The law has been changed in Wales to make it easier to prosecute farmers who damage a scheduled monument on their land.
The Historic Environment (Wales) Act, which came into force on 21 March, simplifies the scheduled monument consent procedure, which was based on the Ancient Monuments and Archaeological Areas Act 1979.
The Welsh government said the law would make it easier for landowners to carry out small-scale works of maintenance and repair that had been agreed in advance with the Historic Environment Service (Cadw) after a site visit by an official.
However, landowners also needed to be aware that the act would make it more difficult for individuals who damaged protected monuments to escape prosecution by pleading ignorance of a monument’s status or location.
It follows a case in 2014 where a man escaped being prosecuted for digging up a stretch of the 1,200-year-old Offa’s Dyke because he said he did not know it existed.
Under the new rules, landowners will have to be able to show all reasonable steps had been taken to find out if a scheduled monument would be harmed or destroyed by their actions.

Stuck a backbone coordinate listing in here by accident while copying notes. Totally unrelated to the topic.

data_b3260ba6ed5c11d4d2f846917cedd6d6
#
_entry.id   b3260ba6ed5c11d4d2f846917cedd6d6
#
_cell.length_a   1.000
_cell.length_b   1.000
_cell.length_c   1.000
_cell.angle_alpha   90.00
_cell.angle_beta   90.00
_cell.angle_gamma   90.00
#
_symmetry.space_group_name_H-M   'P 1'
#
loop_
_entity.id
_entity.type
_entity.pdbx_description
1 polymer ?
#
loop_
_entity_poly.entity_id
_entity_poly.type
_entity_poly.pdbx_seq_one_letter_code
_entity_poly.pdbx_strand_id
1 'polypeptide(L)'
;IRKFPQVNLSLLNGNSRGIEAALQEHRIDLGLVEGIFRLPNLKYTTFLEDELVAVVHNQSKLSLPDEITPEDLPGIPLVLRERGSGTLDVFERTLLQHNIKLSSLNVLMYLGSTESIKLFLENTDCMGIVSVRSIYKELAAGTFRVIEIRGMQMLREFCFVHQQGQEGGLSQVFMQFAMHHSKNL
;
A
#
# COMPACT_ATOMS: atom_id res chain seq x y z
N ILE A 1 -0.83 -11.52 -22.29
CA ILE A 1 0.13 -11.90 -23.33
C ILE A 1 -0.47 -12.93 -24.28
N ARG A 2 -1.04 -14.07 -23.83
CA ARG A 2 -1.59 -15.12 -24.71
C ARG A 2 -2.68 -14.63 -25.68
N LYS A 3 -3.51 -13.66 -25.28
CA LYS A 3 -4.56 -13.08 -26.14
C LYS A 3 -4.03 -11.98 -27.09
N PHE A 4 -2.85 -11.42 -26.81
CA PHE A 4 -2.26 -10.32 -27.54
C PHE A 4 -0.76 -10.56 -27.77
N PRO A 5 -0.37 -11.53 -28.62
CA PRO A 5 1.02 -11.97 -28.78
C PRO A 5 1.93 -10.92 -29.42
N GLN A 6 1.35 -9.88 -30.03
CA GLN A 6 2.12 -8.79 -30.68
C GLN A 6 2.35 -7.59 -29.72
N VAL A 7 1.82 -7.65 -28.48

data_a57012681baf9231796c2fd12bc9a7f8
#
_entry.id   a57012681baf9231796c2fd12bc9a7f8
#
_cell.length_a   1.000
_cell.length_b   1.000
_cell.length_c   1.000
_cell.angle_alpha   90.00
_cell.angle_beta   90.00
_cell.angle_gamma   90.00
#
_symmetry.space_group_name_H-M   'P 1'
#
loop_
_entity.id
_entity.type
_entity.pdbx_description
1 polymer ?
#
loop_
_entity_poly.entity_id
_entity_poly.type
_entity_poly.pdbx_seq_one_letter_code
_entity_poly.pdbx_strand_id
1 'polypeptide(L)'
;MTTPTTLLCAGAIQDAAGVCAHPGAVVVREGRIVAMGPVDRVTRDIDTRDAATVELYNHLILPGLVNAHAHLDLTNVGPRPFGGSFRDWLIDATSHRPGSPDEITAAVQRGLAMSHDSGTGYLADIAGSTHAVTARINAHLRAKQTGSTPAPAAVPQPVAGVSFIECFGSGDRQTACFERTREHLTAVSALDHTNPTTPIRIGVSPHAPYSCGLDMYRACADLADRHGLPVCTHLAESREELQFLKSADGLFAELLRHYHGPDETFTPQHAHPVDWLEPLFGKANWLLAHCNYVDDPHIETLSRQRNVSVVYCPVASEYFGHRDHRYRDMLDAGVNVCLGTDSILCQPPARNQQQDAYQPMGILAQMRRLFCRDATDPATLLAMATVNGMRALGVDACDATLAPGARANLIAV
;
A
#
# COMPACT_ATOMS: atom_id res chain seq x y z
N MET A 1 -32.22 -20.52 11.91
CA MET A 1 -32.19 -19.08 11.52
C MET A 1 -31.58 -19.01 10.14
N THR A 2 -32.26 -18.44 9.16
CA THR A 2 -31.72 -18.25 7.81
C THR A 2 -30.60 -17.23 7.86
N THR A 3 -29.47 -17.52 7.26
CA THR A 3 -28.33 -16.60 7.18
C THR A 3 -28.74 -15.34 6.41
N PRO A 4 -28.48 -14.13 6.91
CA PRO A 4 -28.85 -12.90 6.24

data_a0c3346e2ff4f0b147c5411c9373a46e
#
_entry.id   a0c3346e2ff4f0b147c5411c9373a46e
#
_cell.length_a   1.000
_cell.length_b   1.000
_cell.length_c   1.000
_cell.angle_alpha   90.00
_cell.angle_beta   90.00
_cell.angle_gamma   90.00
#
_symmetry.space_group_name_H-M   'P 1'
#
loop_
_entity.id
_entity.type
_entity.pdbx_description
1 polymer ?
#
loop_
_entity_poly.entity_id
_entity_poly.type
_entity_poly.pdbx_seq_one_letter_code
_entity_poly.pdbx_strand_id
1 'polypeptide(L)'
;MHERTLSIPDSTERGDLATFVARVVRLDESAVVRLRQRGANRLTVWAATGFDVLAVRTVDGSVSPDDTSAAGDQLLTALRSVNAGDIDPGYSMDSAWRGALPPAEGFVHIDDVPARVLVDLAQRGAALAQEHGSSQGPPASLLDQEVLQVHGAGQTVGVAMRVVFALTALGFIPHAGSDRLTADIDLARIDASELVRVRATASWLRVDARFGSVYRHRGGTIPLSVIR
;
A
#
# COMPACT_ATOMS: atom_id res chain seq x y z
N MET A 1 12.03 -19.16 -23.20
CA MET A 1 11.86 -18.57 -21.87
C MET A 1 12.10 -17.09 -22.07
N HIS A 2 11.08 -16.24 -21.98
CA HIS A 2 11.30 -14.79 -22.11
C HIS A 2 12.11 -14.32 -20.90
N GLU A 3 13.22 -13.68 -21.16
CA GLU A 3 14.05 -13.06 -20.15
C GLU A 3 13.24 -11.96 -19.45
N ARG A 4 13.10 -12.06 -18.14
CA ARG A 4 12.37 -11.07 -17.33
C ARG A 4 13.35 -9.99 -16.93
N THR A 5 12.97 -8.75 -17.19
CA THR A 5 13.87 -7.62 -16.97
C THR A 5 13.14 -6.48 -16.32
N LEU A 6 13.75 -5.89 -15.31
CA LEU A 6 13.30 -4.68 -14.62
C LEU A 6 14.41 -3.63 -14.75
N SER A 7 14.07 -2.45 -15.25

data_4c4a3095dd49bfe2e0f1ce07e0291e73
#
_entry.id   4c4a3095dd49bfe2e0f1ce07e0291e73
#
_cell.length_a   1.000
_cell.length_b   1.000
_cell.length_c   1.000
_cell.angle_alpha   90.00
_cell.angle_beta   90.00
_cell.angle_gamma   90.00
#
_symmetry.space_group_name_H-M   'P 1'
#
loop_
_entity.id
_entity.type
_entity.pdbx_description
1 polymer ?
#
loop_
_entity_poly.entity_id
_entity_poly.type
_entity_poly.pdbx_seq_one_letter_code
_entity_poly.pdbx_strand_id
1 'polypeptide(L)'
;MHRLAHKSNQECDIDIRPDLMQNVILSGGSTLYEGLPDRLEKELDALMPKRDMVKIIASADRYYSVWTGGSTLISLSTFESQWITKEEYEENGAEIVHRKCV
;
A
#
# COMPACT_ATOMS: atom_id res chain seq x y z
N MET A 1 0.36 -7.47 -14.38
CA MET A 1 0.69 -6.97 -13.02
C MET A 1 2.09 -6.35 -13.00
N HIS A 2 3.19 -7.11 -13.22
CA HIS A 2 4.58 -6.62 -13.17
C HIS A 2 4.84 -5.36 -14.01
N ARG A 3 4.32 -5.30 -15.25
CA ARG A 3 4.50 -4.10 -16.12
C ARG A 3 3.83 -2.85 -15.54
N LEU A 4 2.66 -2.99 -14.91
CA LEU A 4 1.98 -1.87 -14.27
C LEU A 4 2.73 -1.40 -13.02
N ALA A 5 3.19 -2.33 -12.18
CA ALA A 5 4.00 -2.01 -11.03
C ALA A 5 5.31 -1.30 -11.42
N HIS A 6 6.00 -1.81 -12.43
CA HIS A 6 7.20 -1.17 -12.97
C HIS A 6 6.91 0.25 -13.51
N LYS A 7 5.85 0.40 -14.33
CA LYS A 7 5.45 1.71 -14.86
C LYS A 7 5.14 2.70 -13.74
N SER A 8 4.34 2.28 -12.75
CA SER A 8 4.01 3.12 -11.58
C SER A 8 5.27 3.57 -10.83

Cadw will shortly launch a website which will provide details of the status, location and extent of all scheduled monuments.
If an ancient monument is at immediate risk of damage or destruction, ministers will also be able to authorise archaeological excavations without the owner’s consent.
This new power will only be used in exceptional cases where it is necessary to rescue valuable information about Welsh history.
There were 119 cases of damage to scheduled monuments in Wales recorded between 2006–2012, but only one successful prosecution.
Damaging a scheduled monument can result in a fine or a jail sentence of up to two years.